Andrew Erasmus 2014 interview

Andrew Erasmus interview TRAIL issue 13This Salomon athlete won the bruisingly hard Mnweni Marathon in KZN in 2013, and the mixed team at ProNutro AfricanX 2014 with Megan Mackenzie. In July, Andrew and his brother Steven finished in joint second and third behind AJ Calitz at the Fish River Canyon Ultra 100km. His improving ability has put Andrew high on the official Salomon Skyrun list of athletes with top placing potential. From running track at school, and only two years of running trail, Andrew is keen to represent South African at international events in future.

What got you into trail running?

My brother Steven. I used to run road quite a bit but never really enjoyed it. He talked me into doing Mnweni trail run. When I finished the race I had the biggest smile ever and my wife Louise said to me “I have never seen you this happy after a run, I think you should rather stick to trail.” So I did.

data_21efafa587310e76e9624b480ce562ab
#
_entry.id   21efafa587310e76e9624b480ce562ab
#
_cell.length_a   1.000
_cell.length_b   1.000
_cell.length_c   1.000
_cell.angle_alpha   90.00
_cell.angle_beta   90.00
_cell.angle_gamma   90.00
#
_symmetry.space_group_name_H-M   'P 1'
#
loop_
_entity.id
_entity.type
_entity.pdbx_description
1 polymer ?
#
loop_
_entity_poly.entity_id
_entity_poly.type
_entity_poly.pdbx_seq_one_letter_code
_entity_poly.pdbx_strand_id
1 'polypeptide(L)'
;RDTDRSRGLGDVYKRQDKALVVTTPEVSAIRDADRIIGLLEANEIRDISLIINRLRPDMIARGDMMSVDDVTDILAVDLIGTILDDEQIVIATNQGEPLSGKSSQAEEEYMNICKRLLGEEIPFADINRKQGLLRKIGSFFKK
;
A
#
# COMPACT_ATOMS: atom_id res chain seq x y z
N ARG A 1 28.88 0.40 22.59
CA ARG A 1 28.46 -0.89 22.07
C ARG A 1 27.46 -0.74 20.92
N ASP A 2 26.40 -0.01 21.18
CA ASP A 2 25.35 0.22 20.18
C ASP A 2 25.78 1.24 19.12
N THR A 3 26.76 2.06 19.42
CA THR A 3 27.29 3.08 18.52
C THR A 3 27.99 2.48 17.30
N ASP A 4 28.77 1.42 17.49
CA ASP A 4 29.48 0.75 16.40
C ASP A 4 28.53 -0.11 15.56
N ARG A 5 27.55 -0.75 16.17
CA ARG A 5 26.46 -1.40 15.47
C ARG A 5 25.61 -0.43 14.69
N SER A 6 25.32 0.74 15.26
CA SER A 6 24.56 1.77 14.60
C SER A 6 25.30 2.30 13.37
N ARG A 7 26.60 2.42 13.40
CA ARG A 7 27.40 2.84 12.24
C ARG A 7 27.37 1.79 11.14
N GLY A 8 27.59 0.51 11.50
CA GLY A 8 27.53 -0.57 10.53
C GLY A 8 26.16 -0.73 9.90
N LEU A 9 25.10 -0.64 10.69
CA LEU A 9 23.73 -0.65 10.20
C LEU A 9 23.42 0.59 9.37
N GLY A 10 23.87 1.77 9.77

What other sports have you done in the past?

Cycling and triathlon for a few years and really enjoyed it. I still cycle as part of my training but no races.

How does your career in landscaping fit into your passion for trail running?

I definitely have a passion for the outdoors. I absolutely love being outside. I don’t think I could have an office job. If I spend more than a few minutes in the office I start to get grumpy. I work for Palm Lakes Estate on the KZN North Coast. I’m the landscaping manager, and my brother works on the same estate, landscaping for the developers. Other than running professionally, we have the best jobs in the world.